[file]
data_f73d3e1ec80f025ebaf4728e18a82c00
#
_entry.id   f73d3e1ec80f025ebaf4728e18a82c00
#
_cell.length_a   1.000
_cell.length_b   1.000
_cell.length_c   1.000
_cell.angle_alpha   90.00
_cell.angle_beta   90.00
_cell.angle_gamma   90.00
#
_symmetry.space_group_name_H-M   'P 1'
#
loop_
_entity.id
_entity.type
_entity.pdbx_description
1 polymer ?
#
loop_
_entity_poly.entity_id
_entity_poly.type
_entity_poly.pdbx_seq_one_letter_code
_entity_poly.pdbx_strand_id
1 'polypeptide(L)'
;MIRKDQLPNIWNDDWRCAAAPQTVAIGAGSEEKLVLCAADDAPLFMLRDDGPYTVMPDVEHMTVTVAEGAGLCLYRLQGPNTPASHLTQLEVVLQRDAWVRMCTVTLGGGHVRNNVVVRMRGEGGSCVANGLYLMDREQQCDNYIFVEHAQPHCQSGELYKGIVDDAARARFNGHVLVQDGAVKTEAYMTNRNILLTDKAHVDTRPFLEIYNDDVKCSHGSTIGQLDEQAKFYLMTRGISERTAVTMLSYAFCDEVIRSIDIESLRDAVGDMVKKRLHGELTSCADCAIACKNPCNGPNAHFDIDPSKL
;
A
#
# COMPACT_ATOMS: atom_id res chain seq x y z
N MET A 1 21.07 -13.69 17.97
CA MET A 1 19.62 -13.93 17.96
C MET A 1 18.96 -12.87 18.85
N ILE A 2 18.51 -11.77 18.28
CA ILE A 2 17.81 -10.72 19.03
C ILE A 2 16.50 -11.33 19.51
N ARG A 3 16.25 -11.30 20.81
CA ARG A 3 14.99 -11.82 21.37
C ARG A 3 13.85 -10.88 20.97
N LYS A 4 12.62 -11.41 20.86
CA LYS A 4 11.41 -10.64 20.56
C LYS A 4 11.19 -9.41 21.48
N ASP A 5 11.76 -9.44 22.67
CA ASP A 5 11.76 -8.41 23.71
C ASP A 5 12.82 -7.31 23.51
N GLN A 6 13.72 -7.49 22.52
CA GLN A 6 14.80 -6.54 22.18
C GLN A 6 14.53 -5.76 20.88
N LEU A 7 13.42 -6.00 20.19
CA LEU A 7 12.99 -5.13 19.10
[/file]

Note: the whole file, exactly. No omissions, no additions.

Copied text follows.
data_f73d3e1ec80f025ebaf4728e18a82c00
#
_entry.id   f73d3e1ec80f025ebaf4728e18a82c00
#
_cell.length_a   1.000
_cell.length_b   1.000
_cell.length_c   1.000
_cell.angle_alpha   90.00
_cell.angle_beta   90.00
_cell.angle_gamma   90.00
#
_symmetry.space_group_name_H-M   'P 1'
#
loop_
_entity.id
_entity.type
_entity.pdbx_description
1 polymer ?
#
loop_
_entity_poly.entity_id
_entity_poly.type
_entity_poly.pdbx_seq_one_letter_code
_entity_poly.pdbx_strand_id
1 'polypeptide(L)'
;MIRKDQLPNIWNDDWRCAAAPQTVAIGAGSEEKLVLCAADDAPLFMLRDDGPYTVMPDVEHMTVTVAEGAGLCLYRLQGPNTPASHLTQLEVVLQRDAWVRMCTVTLGGGHVRNNVVVRMRGEGGSCVANGLYLMDREQQCDNYIFVEHAQPHCQSGELYKGIVDDAARARFNGHVLVQDGAVKTEAYMTNRNILLTDKAHVDTRPFLEIYNDDVKCSHGSTIGQLDEQAKFYLMTRGISERTAVTMLSYAFCDEVIRSIDIESLRDAVGDMVKKRLHGELTSCADCAIACKNPCNGPNAHFDIDPSKL
;
A
#
# COMPACT_ATOMS: atom_id res chain seq x y z
N MET A 1 21.07 -13.69 17.97
CA MET A 1 19.62 -13.93 17.96
C MET A 1 18.96 -12.87 18.85
N ILE A 2 18.51 -11.77 18.28
CA ILE A 2 17.81 -10.72 19.03
C ILE A 2 16.50 -11.33 19.51
N ARG A 3 16.25 -11.30 20.81
CA ARG A 3 14.99 -11.82 21.37
C ARG A 3 13.85 -10.88 20.97
N LYS A 4 12.62 -11.41 20.86
CA LYS A 4 11.41 -10.64 20.56
C LYS A 4 11.19 -9.41 21.48
N ASP A 5 11.76 -9.44 22.67
CA ASP A 5 11.76 -8.41 23.71
C ASP A 5 12.82 -7.31 23.51
N GLN A 6 13.72 -7.49 22.52
CA GLN A 6 14.80 -6.54 22.18
C GLN A 6 14.53 -5.76 20.88
N LEU A 7 13.42 -6.00 20.19
CA LEU A 7 12.99 -5.13 19.10